Oregon Legislature Imposes New Foreclosure Moratorium Which May Be Extended Through December 31, 2021, But Most Commercial Properties Are Not Affected
June 09, 2021
By Michele Sabo Assayag, Victor J. Roehm, III and Raminta A. Rudys
After not taking action and allowing the 2020 foreclosure moratorium to expire on December 31, 2020 (“2020 Act”), the Oregon legislature took action in May to pass House Bill 2009 (the “2021 Act” or the “Act”), reinstating the foreclosure moratorium with respect to “residential” real properties in the State of Oregon. The 2021 Act was signed into law by Oregon Governor Kate Brown on Tuesday, June 1, and, retroactively, to December 31, 2020, reinstates the moratorium on foreclosures as to residential properties only, and reimposes restrictions on certain default remedies. The 2021 Act is effective at a minimum through June 30, 2021. However, the Governor may, by Executive Order no later than June 14, 2021, opt to extend the emergency period during which the moratorium is in effect, through September 30, 2021. The 2021 Act further allows the Governor to issue an executive order no later than August 16, 2021, to extend the emergency period a second time, through December 31, 2021.
Many of the borrowers that the 2021 Act seeks to protect may already be protected from foreclosures by the federal foreclosure moratorium under the Coronavirus Aid, Relief, and Economic Security Act, or CARES Act, as extended through June 30, 2021. The Oregon moratorium, however, will have a broader reach because it applies to non-federally backed mortgages that are not covered under the CARES Act, and the 2021 Act will likely be extended by the Governor at least through the end of September, if not also through the end of December 2021.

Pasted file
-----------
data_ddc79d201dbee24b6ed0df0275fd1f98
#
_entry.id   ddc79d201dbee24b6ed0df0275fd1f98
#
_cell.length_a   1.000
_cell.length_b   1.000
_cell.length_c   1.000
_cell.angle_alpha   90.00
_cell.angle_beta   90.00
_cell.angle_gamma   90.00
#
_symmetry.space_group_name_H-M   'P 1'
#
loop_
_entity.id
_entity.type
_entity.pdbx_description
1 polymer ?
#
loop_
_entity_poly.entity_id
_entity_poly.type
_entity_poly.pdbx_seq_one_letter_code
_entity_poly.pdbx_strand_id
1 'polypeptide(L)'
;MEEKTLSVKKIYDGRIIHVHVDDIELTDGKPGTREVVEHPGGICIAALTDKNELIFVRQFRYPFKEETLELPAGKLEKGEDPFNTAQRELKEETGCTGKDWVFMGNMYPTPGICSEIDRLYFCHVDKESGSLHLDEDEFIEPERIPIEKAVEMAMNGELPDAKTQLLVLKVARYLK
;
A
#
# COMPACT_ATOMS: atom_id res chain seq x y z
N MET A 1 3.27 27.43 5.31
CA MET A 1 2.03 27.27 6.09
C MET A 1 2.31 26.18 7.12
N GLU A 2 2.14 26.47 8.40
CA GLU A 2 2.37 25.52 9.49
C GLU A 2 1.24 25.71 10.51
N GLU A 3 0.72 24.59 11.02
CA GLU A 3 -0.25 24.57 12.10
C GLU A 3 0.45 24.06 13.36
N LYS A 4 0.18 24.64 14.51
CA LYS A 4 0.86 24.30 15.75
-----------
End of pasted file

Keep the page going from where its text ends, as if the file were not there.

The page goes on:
It is important to note, however, that the 2021 Act is less expansive in its reach than the 2020 Act, as it only applies to residential real property. It is thus designed primarily to help consumers impacted by the COVID-19 pandemic, but as it applies to single family residential real property as well as to multifamily units consisting of up to four dwelling units, its impact will not be wholly limited to consumer loans.
Like the prior moratorium, the 2021 Act generally prohibits lenders from commencing, continuing, or concluding nonjudicial or judicial foreclosure sales of properties subject to the 2021 Act during the pendency of the emergency period defined by the Act, which will last at a minimum through June 30, 2021, but may be extended through the end of the calendar year. In addition, there is a provision tolling notices issued in a nonjudicial foreclosure action commenced prior to the retroactive effective date of the Act are tolled until the end of the emergency period, and the 180-day limit for continuance of a nonjudicial foreclosure sale is also is included in the tolling provision during the emergency period defined in the 2021 Act.